Eat this!

There was some uproar over the game’s first early access build being pay to win. I’m happy to report that this is no longer the case, but allow me to explain. Airdrops can be purchased from the in game store. These call in plane to drop in a shipping containing on the map. This was supposed to come with a big swell of zombies and the rest of the server who, being alerted to the drop by the unmistakable sound of the airplane, will show up to contest it. The rewards are usually modest, but guns and ammo can be found in there. On day one of early access these dropped right on the head of the person who called it in and, zombie AI being almost entirely broken, allowed people to loot it essentially uncontested. It was a buggy mess, and SOE Daybreak should be criticized for opening up the shop when it was in that state, but it has since been fixed. The rest of the cash shop is filled with crates and keys to open them that are reminiscent of Valve’s TF2 model and net you cosmetic items. I just don’t see this model being pay-to-win now that the bugs have been fixed, and the intention certainly wasn’t there to fleece players for airdrops.

Finally, I have to mention Battle Royale, the final piece of the free-to-play puzzle. You can purchase tickets to play in a Battle Royale a mode that spawns you in as a fresh character with 199 others to fight to the death. The number of guns and items is way up in this mode, and the last man standing wins. After a little while a poisonous gas starts filling the map and creeps towards a given point slowly restricting the safe play area. Get caught in the gas and you’re dead. It’s a great mode and an interesting way to put something on the cash shop that doesn’t affect the normal play on servers at all. Battle Royale is a self contained, one-off, map.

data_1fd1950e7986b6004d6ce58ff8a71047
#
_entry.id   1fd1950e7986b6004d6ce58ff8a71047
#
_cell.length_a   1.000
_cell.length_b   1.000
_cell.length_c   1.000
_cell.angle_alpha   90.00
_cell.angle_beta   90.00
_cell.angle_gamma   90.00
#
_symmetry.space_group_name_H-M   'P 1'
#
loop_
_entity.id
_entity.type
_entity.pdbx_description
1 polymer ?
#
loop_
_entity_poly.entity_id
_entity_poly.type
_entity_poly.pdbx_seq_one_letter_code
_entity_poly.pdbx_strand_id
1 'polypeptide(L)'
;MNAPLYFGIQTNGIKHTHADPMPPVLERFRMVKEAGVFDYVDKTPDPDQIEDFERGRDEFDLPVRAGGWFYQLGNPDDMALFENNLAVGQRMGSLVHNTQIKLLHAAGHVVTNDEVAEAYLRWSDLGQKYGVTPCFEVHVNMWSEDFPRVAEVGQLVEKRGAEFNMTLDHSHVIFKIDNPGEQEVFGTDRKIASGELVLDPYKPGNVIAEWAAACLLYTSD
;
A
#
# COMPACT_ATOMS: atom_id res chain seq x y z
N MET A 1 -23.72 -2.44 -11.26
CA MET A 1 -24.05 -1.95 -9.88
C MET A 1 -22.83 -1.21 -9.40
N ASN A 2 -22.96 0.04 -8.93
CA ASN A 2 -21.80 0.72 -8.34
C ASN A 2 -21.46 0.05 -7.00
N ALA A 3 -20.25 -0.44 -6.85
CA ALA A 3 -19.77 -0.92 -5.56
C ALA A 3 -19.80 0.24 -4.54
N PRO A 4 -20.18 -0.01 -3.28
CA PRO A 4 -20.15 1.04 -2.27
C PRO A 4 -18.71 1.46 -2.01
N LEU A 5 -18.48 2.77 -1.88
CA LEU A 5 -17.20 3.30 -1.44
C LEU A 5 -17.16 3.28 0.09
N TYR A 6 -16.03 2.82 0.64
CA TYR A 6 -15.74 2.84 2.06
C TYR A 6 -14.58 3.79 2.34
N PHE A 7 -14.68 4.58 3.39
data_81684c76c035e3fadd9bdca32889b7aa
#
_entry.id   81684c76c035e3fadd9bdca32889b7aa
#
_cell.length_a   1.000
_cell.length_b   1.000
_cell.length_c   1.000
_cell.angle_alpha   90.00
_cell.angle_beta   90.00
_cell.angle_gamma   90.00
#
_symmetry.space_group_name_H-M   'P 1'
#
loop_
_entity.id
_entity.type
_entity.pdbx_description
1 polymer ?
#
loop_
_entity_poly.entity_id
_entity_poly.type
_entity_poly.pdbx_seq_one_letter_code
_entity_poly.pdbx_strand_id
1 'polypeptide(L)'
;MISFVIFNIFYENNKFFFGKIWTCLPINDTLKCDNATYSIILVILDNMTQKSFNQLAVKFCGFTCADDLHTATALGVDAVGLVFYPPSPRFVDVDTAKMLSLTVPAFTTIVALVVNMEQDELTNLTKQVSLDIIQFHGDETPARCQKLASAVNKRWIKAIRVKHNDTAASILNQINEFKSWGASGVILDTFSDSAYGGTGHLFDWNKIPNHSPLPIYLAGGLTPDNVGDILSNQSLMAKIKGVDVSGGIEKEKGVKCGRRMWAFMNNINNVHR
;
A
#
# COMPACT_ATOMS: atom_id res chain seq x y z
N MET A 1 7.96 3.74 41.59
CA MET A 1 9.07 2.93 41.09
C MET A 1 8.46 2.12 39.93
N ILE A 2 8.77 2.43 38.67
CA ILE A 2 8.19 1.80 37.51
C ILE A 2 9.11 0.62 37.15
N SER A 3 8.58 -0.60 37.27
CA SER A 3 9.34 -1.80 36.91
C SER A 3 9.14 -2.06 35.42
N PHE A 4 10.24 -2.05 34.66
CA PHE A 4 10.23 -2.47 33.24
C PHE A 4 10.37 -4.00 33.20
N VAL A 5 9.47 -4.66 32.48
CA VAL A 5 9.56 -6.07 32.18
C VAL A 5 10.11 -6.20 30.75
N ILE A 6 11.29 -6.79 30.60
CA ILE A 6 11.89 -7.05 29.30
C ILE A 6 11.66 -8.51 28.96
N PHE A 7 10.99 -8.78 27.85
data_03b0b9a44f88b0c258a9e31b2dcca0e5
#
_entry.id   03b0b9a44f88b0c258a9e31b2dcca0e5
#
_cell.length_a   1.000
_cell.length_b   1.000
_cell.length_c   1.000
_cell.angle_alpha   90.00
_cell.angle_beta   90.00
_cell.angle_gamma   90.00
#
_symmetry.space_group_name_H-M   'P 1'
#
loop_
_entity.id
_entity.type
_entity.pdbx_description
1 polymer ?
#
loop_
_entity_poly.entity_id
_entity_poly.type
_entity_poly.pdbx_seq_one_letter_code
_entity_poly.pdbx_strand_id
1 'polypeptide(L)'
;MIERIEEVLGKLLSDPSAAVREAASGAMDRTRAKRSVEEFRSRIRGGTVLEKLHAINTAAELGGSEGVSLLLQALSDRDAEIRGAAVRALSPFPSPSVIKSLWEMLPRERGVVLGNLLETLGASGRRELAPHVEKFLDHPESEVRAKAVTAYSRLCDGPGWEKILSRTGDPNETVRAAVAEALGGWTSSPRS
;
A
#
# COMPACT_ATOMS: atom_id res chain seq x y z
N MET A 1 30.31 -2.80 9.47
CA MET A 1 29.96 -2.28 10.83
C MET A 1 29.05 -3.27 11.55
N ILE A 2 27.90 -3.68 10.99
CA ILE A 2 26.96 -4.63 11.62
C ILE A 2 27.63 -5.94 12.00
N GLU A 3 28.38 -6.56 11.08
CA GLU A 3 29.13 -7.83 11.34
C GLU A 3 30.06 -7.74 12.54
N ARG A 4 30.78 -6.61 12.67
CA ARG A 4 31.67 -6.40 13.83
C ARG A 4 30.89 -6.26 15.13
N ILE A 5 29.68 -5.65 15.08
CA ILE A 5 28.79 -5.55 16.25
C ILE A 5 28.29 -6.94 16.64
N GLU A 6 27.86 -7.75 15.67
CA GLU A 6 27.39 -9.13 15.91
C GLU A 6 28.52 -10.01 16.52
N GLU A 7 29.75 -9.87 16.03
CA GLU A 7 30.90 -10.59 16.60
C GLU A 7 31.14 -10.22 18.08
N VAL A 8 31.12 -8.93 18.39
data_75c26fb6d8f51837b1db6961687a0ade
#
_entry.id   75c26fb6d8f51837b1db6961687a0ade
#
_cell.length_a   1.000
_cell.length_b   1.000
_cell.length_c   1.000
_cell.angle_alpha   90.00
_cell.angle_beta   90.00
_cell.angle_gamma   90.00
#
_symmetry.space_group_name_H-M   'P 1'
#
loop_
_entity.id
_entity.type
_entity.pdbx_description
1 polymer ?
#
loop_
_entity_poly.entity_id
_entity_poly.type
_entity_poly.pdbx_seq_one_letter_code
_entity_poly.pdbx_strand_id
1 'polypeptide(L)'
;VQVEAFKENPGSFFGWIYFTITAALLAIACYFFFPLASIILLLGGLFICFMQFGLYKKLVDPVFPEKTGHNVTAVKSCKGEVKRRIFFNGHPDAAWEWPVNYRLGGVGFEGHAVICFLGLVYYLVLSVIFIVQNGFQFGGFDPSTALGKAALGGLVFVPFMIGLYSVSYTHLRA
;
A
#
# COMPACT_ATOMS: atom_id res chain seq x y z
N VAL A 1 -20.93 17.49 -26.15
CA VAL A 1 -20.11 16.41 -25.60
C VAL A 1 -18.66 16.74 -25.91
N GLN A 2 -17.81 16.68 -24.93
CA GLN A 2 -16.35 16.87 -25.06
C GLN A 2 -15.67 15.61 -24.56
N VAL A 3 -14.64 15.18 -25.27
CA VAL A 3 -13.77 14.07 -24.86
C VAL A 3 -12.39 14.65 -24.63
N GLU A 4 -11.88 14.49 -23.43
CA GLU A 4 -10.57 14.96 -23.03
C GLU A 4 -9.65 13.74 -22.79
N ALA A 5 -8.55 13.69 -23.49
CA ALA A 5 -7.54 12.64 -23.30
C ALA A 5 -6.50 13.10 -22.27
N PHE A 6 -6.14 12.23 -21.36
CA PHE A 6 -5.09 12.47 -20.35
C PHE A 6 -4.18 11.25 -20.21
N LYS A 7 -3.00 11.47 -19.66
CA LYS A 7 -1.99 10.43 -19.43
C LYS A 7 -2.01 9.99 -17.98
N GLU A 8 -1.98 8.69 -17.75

Overall the game has a ways to go. I’d like to see the game world expanded a little, maybe with a bit larger town somewhere. Structures need to be more permanent, while still being a little vulnerable. Zombies need a major overhaul in order to be more threatening and probably in larger numbers. That is apparently already in the works. The core of these things are already in the game, but without a lot of work the game does risk getting stale after a dozen or two hours. Although that isn’t too bad, MMOs promise a lot more gameplay than that. Finally, I’d really like to see them develop some kind of temporary events that spawn on the servers to be points of interest every so often. Something to either cooperate with other players to do, or perhaps compete over. Airdrops serve this purpose already, but they are rare in practice. The game would benefit immensely from things that make the experience a bit less predictable.

Zombies love sunsets

If you can make it past that first 15-30 minutes after a fresh spawn you’re likely to be quite safe. You have to keep collecting food and water, and other players will occasionally kill you (or you them). But things risk becoming a bit stagnant. My hour long play-through video is a fair representation. You’re in for a lot of relatively quiet moments punctuated by the occasional interesting encounter often including other players.

If you can put up with unfinished game systems across the board, zombie AI that sometimes fails to notice you a few feet away, server wipes and the usual early access bugaboos, then H1Z1 has some great experiences waiting for you. I’m cautiously optimistic about this one, although that is somewhat tempered by SOE’s transition into Daybreak, which raises some questions about their ability to continue all their projects in my mind, despite their assurances that it will not have any negative consequences. If you’re not sure about this genre or are worried about putting money into a company in flux, you may be just as well off waiting for a bit more mature version of the game to be released when you can get a better experience that you can try out without the monetary commitment.

You can check out the H1Z1 early access on Steam!